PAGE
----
RootsTech 2015

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Sunday, April 28, 2013

News from the digital world

There are an amazing number of new developments in the digital world of resources and information. Here are a few recent, noteworthy news stories as highlighted by the Digital Public Library of America:

From The Digital Shift of the LibraryJournal an article by Richard Byrne, "Getting Kids Engaged with Primary Sources | Cool Tools" stating:
The U.S. National Archives Experience Digital Vaults ... offers students a good introduction to discovering and working with primary source materials. Rather than turning kids loose on millions of records in the National Archives, Digital Vaults focuses on a curated collection of 1,200 items. Within the site, there are activities designed to help students discover important connections between primary sources. One section, Pathways Challenges, provides quizzes that ask kids to analyze a specific resource and then find the related document within the collection. Teachers and students can create their own quizzes or take advantage of the premade challenges. Students who create free Digital Vaults accounts can collect primary source documents and images and use them to create digital posters and videos within the available templates.
 From American Libraries, the magazine of the American Library Association an article entitled, "Simon & Schuster Launches Library Ebook Pilot"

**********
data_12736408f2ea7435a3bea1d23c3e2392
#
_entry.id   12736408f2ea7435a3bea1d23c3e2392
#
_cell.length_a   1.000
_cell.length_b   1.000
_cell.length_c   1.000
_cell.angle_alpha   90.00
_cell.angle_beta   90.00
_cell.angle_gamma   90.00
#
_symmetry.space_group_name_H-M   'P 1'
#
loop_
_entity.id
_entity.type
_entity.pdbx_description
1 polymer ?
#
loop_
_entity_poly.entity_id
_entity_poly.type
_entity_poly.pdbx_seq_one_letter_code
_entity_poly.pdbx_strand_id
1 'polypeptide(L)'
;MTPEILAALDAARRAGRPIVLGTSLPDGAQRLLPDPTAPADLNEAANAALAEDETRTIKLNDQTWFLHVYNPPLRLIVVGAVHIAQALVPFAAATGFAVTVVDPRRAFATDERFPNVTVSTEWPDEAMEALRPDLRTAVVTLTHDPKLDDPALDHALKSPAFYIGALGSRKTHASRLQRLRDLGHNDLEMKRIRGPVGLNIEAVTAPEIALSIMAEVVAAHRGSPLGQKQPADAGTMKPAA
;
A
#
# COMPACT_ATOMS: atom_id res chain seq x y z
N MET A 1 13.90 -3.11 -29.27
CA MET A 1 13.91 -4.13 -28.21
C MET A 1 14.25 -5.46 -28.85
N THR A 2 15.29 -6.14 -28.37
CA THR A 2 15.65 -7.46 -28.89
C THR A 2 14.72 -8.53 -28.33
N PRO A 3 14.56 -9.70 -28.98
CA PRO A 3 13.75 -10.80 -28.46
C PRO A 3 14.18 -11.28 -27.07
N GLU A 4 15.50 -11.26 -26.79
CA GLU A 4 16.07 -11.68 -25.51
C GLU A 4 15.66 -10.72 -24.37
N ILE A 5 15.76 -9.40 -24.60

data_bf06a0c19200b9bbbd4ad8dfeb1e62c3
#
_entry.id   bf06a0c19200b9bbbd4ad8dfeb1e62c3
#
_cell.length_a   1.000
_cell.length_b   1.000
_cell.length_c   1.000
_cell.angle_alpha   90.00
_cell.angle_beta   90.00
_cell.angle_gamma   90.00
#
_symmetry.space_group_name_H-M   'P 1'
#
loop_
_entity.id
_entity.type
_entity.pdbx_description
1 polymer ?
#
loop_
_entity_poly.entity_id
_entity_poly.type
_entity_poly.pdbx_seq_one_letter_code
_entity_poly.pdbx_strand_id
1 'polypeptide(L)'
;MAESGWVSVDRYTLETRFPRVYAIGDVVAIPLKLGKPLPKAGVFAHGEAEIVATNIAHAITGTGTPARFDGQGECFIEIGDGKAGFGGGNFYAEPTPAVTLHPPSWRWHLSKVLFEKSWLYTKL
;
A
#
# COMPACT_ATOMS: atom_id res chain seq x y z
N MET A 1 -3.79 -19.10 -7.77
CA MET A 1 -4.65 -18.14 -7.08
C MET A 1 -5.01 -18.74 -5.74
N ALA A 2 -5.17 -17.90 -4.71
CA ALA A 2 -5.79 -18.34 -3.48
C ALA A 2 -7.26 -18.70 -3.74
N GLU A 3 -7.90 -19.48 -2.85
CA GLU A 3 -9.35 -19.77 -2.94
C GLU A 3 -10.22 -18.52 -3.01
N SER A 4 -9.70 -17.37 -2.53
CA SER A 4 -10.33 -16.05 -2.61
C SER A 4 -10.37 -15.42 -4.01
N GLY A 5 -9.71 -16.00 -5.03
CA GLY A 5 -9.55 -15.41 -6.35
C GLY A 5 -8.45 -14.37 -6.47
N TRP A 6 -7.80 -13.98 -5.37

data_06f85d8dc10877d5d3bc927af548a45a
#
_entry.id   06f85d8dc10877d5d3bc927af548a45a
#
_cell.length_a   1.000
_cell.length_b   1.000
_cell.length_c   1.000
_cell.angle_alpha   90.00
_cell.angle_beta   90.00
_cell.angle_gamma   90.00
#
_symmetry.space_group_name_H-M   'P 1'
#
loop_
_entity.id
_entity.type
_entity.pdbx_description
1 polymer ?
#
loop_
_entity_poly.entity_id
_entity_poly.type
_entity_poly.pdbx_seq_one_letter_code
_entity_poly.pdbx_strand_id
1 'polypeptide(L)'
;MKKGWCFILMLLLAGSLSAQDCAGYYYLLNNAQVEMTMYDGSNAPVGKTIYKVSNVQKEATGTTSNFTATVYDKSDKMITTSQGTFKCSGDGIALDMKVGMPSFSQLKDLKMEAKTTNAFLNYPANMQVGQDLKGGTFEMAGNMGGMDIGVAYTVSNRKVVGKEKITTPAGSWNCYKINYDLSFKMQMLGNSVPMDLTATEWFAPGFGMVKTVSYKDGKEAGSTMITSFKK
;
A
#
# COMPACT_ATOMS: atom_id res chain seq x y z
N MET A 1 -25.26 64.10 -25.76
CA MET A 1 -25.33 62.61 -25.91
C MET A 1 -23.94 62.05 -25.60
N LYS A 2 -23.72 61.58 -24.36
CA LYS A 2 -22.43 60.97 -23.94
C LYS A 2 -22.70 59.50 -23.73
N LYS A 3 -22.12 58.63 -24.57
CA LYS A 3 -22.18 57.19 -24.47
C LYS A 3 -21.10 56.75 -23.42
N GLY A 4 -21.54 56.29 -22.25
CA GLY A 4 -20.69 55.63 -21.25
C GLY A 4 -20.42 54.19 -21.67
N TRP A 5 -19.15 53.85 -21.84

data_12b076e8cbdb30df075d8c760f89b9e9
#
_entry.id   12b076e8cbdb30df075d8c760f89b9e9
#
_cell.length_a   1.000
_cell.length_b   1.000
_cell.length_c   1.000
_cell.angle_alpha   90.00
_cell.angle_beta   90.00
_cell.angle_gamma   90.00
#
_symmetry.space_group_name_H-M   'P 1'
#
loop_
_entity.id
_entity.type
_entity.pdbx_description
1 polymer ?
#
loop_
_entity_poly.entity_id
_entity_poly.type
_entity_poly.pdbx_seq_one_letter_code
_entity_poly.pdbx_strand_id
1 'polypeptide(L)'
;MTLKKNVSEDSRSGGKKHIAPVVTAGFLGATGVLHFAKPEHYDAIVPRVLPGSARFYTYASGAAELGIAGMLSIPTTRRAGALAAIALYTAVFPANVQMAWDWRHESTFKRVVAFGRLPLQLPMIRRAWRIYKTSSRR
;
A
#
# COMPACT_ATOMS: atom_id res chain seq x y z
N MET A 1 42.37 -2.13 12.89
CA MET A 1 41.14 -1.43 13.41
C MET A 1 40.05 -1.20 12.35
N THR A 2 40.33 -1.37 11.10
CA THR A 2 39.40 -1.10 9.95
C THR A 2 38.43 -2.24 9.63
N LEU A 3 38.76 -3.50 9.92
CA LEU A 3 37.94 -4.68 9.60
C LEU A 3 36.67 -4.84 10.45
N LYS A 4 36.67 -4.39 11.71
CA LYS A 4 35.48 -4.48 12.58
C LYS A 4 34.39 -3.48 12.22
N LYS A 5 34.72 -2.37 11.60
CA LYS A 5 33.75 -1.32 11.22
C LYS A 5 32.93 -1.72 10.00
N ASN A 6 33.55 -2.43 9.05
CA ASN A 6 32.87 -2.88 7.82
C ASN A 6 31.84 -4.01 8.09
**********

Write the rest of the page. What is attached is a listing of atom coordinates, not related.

The last holdout from the major trade publishers, Simon & Schuster, this morning announced the start of an ebook pilot (PDF file) with New York City public libraries. The program, which launches April 30, will make all “frontlist and backlist titles that are available as ebooks” available to libraries “simultaneous with their publication.”
From the United States House of Representatives, Committee on the Judiciary, an announcement of a comprehensive overhaul of the copyright law. See Chairman Goodlatte Announces Comprehensive Review of Copyright Law.
Dated 24 April 2013, Today House Judiciary Committee Chairman Bob Goodlatte (R-Va.) announced that the Judiciary Committee will conduct a comprehensive review of U.S. copyright law over the coming months. This announcement was made before the World Intellectual Property Day celebration at the Library of Congress.

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